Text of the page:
Feelings of Love

Heart racing. Eyes drinking the beauty of the One. An intake of breath. Unmitigated joy spurred by the nearness of the One.

We need romantic emotions when considering commitment and marriage. Passionate feelings are part of God’s plan.

Unfortunately, like all things good, these emotions can be misused and abused, so one selfish person can take advantage of another. Misuse is why some pastors and other Christians discourage readers from the genre. And if reading romance novels causes you to feel unhappy with your relationship, then they may not be right for you.

But most readers find romance novels uplifting, entertaining, and helpful when authors approach the relationship from a Christian worldview. Why? Because Christian romance delves beyond and beneath fluttering emotions to profound connection, a bond that will sustain a couple through decades.

The need for a real bond is one reason why whirlwind courtships aren’t a Christian romance staple. Nor do Christian authors spill a lot of ink focusing on the couple’s physical attributes. Yes, you are reading about an attractive couple falling in love; and you’ll experience their loving emotions along with them. But you are also witnessing them from an abiding commitment tapping so far into the heart that breaking it is impossible. By the end of a Christian romance novel, the reader knows the couple is on solid ground to pursue the promise of a lifetime.

If you’re writing romance novels, be sure to tap into that deep well of emotion. Make sure your readers know your couple is destined for Happily Ever After.

Happy Valentines’ Day!

Your turn:

What is the best romance novel you’ve ever read? Why?

Who is your favorite romance novelist? Why?

If you write romance, what tips can you offer?

26 Responses to Feelings of Love

  1. Avatar
    John de Sousa February 14, 2019 at 5:28 am #

    Yes, and amen! Personally I enjoy writing about the pursuit of romance between a husband and wife. Romance is a beautiful gift from God, and should not end at the altar. I’m hoping to inspire couples to overcome the obstacles to romance in their marriage, and reach for that prize in spite of the challenges.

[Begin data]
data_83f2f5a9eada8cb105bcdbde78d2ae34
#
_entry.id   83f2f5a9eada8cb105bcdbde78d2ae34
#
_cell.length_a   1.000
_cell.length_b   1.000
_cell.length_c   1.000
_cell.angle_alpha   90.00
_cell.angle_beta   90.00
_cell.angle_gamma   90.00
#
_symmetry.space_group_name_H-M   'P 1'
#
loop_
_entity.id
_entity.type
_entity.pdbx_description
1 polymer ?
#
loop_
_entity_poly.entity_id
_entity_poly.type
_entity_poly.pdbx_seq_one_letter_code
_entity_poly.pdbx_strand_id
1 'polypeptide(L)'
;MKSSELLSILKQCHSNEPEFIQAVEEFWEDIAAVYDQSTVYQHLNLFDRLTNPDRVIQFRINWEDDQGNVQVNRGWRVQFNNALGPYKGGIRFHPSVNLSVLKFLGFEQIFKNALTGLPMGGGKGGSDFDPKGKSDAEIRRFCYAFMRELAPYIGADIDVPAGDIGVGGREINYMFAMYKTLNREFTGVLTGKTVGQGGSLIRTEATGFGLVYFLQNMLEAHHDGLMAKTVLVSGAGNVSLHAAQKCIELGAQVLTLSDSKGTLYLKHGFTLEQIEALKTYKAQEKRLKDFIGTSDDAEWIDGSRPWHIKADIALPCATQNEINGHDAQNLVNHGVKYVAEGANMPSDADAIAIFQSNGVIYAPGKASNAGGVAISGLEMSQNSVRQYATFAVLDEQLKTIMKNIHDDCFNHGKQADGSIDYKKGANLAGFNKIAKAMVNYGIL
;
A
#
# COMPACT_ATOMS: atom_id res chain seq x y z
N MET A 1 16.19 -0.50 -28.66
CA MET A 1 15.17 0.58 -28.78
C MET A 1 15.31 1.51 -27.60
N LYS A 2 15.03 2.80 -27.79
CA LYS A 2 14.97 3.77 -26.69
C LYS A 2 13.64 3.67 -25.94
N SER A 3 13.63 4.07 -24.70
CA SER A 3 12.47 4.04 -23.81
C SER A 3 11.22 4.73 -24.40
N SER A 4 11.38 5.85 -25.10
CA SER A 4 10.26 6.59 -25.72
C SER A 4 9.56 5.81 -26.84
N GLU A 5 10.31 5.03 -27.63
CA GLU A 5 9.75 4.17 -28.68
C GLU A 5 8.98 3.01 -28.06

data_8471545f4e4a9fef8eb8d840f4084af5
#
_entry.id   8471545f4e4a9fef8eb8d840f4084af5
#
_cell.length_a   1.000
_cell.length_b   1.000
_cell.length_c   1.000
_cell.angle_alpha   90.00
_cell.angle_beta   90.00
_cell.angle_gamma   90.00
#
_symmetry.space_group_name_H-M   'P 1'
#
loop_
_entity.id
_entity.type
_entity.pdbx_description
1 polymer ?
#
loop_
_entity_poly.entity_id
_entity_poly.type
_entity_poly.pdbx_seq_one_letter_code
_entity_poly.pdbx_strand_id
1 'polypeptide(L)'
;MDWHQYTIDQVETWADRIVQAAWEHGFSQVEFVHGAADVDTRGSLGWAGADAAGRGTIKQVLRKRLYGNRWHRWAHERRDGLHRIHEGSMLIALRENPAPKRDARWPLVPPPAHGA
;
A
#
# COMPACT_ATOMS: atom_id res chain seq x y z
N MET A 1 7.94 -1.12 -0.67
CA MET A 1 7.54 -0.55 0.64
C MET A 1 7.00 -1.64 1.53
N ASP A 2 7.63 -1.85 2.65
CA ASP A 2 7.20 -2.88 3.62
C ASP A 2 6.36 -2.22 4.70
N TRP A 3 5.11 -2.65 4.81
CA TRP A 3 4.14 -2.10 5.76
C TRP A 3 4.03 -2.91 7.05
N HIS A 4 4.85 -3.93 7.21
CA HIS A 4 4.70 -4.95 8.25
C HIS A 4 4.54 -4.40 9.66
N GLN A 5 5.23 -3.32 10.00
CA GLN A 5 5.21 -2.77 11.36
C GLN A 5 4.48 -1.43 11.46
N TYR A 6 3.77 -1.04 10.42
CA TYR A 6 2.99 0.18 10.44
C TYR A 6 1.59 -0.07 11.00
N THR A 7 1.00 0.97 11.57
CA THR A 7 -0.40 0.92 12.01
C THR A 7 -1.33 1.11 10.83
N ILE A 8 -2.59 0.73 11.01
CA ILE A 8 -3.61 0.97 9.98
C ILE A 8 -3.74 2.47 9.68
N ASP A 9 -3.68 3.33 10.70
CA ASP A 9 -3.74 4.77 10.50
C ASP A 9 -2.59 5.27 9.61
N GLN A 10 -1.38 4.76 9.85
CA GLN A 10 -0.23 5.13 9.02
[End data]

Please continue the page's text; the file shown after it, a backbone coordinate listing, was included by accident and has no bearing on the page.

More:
2. Avatar
    Sharon Connell February 14, 2019 at 7:03 am #

    The best romance novel I ever read was Jane Austin’s Pride and Prejudice. The emotions run the gamut. And the outcome of the story is exactly what I want.

    My favorite modern romance writer would have to be Jackie Zack. She has a way of making her characters come to life, and the stories always have a satisfying end.

    When writing romance, or anything else, immerse yourself into your character. Think and feel the emotions you would have in the character’s place. It works for actors, why not for writers?

  3. Avatar
    Sherri Stewart February 14, 2019 at 7:12 am #

    As a writer of Christian romantic suspense, I struggle to keep my characters from being predictable. To accomplish that, I take a lesson from Steven James, who writes thrillers with little or no romance. He suggests we keep the reader a bit off balance by not giving him the next predictable reaction to the situation, then follow with a reasonable one. Then repeat. It works if I compare relationships to onions, pulling off layer after layer as the story continues. Faith is an important layer that is missing from secular romances.

  4. Avatar
    Andrew Budek-Schmeisser February 14, 2019 at 7:27 am #

    In some sweet place ere hell came down
    to mutilate and make of life
    a scourging and a thorny crown,
    I courted me a wife.
    We met upon the Internet
    and love grew from afar
    so that when we finally met
    I knew I’d found my Star.
    Romance was never in my blood
    and ‘fluttery’? Not really,
    but for Barb there came a flood
    of heart-tide…oh so freely!
    Darling, in these days of wracking pain
    your love sustains; I’d do it all again.